Service Member piloting a craft

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Air Crew Members

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Service Branches

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Work Environment

Air crew members work inside all sizes and types of aircraft based on land or aboard ships. They fly in all types of weather and in both hot and cold climates. Some air crew members such as flight attendants work on land and in airplanes.

  • Military Status


  • Median Military Salary This is the median, or the midpoint, of the salary range for this career.


    Military Salary Range Salary varies based on years of service, degree level, special pays, family status and location.

    $22,641 - $242,609


Air crew members perform in-flight duties to ensure the successful completion of combat, reconnaissance, transport, and search and rescue missions. They perform inspections to ensure equipment is in working order. They operate and monitor engine and aircraft systems controls, panels, indicators, and devices. Their responsibilities may vary by type of aircraft, and include such tasks as operating mine sweeping, refueling, and electronic warfare systems.

Military Training

All enlisted service members complete basic military training which includes time spent in a classroom and in the field and covers tactical and survival skills physical training military life and customs and weapons training. Air crew members will gain skills through classes and on-the-job experience including practical experience in aircraft systems operation and maintenance. Further training occurs on the job through actual flying time. There are additional courses covering air crew survival scuba diving parachuting aircraft maneuvering and combat crew training. Training content varies by specialty and may include:

  • Operation of aircraft gunnery systems
  • Operation of aircraft in-flight refueling systems
  • Cargo munitions and fuel load planning
  • Rescue and recovery operations

Helpful Attributes

  • Ability to work as a team member
  • Ability to work under stress
  • Interest in flying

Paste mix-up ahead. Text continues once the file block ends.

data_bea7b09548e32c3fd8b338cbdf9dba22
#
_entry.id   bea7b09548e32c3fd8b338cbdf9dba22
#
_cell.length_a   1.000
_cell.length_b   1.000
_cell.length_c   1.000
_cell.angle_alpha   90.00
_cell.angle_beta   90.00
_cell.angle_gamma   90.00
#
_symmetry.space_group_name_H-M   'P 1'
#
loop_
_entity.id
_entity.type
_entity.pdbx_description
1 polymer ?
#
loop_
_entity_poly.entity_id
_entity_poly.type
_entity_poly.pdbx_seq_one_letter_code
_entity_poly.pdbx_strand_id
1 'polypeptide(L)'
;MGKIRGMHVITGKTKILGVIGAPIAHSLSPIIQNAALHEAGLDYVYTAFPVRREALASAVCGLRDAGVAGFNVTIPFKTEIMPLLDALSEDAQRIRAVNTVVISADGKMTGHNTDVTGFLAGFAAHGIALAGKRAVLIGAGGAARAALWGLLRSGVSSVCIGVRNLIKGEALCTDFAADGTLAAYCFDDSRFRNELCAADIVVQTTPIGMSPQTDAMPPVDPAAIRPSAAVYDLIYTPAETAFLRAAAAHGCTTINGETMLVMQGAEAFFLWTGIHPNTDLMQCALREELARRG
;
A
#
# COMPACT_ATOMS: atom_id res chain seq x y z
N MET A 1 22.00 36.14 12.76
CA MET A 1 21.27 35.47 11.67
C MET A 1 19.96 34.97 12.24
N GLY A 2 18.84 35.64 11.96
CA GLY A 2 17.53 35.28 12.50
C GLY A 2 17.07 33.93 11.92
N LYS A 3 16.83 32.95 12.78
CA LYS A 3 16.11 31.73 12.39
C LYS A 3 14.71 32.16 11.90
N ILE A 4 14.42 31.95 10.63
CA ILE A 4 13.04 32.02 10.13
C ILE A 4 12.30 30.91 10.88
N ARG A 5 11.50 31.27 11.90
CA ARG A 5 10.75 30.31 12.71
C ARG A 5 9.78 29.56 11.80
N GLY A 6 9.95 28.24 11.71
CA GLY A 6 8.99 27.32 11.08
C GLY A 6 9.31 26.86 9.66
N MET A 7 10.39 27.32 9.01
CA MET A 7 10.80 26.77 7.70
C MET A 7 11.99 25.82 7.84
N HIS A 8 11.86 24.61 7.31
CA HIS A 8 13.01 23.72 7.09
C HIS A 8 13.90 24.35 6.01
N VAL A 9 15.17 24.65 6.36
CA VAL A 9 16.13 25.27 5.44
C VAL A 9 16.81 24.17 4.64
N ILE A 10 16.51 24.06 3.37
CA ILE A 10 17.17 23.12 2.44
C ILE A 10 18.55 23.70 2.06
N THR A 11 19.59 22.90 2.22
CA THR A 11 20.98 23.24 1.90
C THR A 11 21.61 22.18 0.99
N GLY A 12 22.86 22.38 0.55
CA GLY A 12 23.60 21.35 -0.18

• Ability to work with mechanical and electrical systems

Related Civilian Careers

  • Passenger Attendants
  • Flight Attendants
  • Transportation Security Screeners
  • Photographers
  • Airline Pilots, Copilots and Flight Engineers
  • Aircraft Mechanics and Service Technicians
  • Aerospace Engineering and Operations Technologists and Technicians
  • Airfield Operations Specialists

Naval Aircrewman Helicopter – Sierra – AWS

Swimming, flying, saving lives—the job of an AWS is that of a superhero. Naval Aircrewmen are the versatile operators behind the cockpit of a helicopter. They are the lookouts, the weapons, the swimmers and the rescuers. One day they could be leaping from an MH-60 Sierra, into the ocean to save a life, the next they’re shooting down enemy craft or evacuating the injured.

Length 2:48 View Transcript



Winds are 270 at two-six.4 miles visibility. View 500 - Broken 3,000. 


Speaker 1: Enjoy swimming. Enjoy being in the water. Don't be afraid of heights. The primary role of an Aircrewman is keeping everybody safe.

Speaker 2: We know pretty much everything there is to know about that helicopter.

Speaker 1: Pilots have ten to two - crewmen have everything back.

Speaker 3: H-60 Sierra - they're very light so they can carry more and they're mostly going to be carrying people.

Speaker 2: We do a lot of special operations support. Transporting teams and assisting them in any way necessary.

Speaker 3: We're currently doing ammo offload, so helicopters will fly from the carrier to the supply ship.

Speaker 4: I joined to be a swimmer.

Speaker 3: Put me in the water at 15 feet I was gonna jump in find whoever was out there.

Speaker 6: We have the ability to immediately put our rescue swimmers in the water in case anything bad happens.

Speaker 7: So basically make sure everything works in the back. If we do SARS, I'll get a hoist operator. I'll pass all the comm relays up to the pilot and what's going on with the swimmer.

Speaker 8: Mission general tasking is gonna be alert sixty. Be alert, stay on your toes - be ready for anything there. You guys in the back hear something, speak up!

Speaker 9: Typically just keeping a good lookout. We're just making sure they're staying with a steady hover over what we want to rope the guys to. 

Speaker 10: Just make sure you get off the hook swim back and right, we'll go down and left.

Speaker 3: Any type of small ships that are coming towards the aircraft carrier, we're here to defend as the first line of defense.

Speaker 4: The 240 is a lot smaller - that's the one we'll have in the windows. The GAO is a lot bigger - it's a 50 Cal. We'll use it for larger threats.

Speaker 3: Sometimes we actually have weapons on the aircraft it makes it look cool, which is what those wings are.

Speaker 4: We'll do insertions and extractions.

Speaker 11: I can be one of the people that helped save lives or increase quality of life after catastrophic injury.

Speaker 1: We're zooming through canyons and getting super close to the mountains. Myself and the other crewmen are just calling how far away we are from the hillside. The pilot after the flight was like, "I just had to look forward. You guys were calling everything."  That much trust goes from the pilot to the crewmen. Everybody becomes like brothers and sisters. Everybody has each other's backs and that's a really cool thing about the AW rank.